spheres with message DEFI in front of a brick wall background – 3d illustration
On Tuesday I had the privilege of participating in Crypto Wars: Balancing Privacy versus National Security, a Federalist Society panel moderated by Dina Rochkind. The other panelists–Michele Korver, Kathy Kraninger, and Mick Mulvaney–and I discussed a wide range of issues related to the current regulatory environment for digital assets, a bit broader than the title might suggest.
We touched on the Biden administration’s recent executive order, the use of crypto in Ukraine, the outlook for the U.S. regulatory environment, and even central bank digital currencies (CBDCs).
One point of agreement was that there needs to be a balance between privacy and the ability of law enforcement to gather evidence. And I think it’s fair to say that all of us agreed the anti-money laundering/know your customer (AML/KYC) regime is not going away anytime soon.
The question that remains, though, is how to strike that balance.
Speaking for myself, the Fourth Amendment provides that balance. That is, the constitutional right that requires the government to obtain a warrant (upon a showing of probable cause) to gain access to an individual’s person, house, papers, and effects should also apply to individuals’ financial records gathered by financial firms.
If but for a few split-decision Supreme Court cases in the 1970s, with two blistering dissents by none other than Justice Thurgood Marshall, the Fourth Amendment might still apply to the customer records that banks keep. Instead, bank customers have no such constitutional protection.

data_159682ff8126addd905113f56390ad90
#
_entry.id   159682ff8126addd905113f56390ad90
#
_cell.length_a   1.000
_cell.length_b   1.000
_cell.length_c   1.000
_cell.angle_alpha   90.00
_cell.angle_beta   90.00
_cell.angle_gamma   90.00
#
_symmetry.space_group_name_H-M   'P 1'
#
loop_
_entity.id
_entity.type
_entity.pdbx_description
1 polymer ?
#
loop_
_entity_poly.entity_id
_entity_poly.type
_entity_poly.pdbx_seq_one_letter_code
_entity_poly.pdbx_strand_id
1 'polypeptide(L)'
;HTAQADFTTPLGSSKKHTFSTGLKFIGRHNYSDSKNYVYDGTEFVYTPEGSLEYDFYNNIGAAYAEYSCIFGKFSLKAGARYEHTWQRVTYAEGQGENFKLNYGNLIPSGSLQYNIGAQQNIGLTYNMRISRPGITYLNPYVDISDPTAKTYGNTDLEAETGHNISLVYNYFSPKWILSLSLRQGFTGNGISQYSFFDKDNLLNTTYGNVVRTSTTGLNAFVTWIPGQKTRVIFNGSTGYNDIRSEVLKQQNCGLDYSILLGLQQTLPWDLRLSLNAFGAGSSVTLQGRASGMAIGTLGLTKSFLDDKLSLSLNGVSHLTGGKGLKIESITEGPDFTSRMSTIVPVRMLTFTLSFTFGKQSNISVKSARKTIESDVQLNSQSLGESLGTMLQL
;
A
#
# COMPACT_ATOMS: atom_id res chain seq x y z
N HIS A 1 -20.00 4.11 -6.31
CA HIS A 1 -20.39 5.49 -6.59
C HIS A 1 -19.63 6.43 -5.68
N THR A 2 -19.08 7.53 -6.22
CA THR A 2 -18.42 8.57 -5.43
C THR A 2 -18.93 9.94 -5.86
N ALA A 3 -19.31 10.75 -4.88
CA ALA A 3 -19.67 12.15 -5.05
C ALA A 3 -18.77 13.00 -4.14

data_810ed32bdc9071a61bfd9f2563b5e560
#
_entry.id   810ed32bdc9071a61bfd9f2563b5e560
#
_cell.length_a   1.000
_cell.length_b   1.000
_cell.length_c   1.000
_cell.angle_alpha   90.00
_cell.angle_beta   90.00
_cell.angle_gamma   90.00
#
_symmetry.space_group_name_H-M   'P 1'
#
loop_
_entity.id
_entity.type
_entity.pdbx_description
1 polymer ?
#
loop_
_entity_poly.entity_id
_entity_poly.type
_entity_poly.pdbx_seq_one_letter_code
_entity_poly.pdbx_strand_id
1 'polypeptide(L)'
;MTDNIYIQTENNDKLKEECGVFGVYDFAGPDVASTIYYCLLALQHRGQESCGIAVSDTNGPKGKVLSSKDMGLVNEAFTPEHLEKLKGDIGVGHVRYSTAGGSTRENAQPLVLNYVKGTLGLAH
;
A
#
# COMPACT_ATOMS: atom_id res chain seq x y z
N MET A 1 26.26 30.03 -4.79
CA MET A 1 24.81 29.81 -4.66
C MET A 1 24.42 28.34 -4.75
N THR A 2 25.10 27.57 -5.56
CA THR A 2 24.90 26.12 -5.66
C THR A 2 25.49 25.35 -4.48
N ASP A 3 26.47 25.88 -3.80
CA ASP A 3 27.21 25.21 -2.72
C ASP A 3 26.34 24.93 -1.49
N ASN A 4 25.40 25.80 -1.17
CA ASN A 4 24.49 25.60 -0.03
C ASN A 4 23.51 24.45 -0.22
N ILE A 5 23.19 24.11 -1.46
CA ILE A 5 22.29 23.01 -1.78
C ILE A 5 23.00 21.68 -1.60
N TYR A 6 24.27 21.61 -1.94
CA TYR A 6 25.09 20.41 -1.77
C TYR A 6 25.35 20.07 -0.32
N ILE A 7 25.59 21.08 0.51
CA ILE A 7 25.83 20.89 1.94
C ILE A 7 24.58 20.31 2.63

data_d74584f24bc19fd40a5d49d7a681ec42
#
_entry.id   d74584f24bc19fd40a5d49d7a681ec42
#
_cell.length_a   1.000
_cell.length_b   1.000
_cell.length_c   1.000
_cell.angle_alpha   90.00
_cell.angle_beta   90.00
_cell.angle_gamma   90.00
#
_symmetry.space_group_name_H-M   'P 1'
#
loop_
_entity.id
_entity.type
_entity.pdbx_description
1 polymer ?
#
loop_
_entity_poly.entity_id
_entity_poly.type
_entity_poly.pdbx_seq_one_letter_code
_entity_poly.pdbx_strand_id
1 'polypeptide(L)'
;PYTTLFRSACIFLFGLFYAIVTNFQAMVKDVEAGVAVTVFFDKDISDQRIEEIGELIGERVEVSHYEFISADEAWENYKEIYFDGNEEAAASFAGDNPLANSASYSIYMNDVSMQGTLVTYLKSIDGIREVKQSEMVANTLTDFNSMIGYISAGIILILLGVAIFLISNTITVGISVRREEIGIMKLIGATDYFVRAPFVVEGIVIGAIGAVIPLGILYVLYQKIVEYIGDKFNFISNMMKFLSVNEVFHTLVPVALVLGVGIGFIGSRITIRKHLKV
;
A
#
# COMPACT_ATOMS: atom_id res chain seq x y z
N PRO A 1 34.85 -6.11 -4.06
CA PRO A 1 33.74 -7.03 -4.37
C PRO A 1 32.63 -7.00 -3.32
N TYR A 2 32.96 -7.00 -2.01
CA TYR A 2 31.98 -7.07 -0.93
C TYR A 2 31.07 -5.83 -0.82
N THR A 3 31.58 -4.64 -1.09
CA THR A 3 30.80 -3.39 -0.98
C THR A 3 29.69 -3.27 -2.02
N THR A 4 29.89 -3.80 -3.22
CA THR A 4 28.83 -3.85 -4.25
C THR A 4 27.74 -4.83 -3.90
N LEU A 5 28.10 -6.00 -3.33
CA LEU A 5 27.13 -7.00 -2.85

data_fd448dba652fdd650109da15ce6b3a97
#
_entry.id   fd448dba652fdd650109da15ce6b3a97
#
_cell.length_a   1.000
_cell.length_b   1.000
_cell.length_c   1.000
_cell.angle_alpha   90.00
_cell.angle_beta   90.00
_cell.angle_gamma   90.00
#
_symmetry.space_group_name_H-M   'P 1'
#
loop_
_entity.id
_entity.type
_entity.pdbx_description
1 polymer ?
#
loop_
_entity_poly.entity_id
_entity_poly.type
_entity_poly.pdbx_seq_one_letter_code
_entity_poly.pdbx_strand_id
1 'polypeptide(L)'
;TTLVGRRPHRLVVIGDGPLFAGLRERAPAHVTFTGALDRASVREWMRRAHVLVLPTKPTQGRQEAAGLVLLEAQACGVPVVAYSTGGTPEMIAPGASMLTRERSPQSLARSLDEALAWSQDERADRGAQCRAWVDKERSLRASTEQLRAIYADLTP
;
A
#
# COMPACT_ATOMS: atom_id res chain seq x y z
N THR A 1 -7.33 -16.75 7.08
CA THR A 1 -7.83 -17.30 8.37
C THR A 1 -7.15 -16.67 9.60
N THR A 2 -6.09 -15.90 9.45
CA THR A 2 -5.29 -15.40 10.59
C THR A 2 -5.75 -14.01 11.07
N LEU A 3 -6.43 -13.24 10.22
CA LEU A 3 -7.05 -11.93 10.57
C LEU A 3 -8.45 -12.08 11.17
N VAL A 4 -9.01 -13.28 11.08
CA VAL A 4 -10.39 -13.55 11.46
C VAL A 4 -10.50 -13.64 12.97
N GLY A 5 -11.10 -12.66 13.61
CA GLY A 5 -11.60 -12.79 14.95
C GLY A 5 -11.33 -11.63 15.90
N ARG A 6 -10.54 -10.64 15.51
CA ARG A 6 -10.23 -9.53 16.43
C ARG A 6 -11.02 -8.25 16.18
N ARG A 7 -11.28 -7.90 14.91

While it appears unlikely to happen anytime soon, Congress could fix the situation by amending the Bank Secrecy Act as my colleague Jen Schulp and I have proposed. (Spoiler alert: We suggest relying on the Fourth Amendment.)
As for the full panel discussion, it was pretty lively and covered multiple perspectives, including those of the industry, the government, and the think tank world. Anyone interested can catch the replay here–I highly recommend it, but I’m biased–and judge for themselves, so I won’t summarize the whole thing.
Instead, I’ll just reiterate a few of the main points that I made as well as a couple of others that I wasn’t able to get to.
The United States government should never have led the way in designating private companies as an extension of law enforcement agencies in search of money laundering. But it did, and now proponents of the current system have to come to terms with a harsh reality: Virtually every bit of evidence shows that the BSA framework has proven a minor inconvenience for criminals and a major burden on law abiding citizens.
It is long past the time to fix this broken regulatory system. The way forward is to reaffirm that the Fourth Amendment provides the appropriate balance between the competing interests of individuals’ financial privacy and the government’s ability to gather evidence to enforce laws.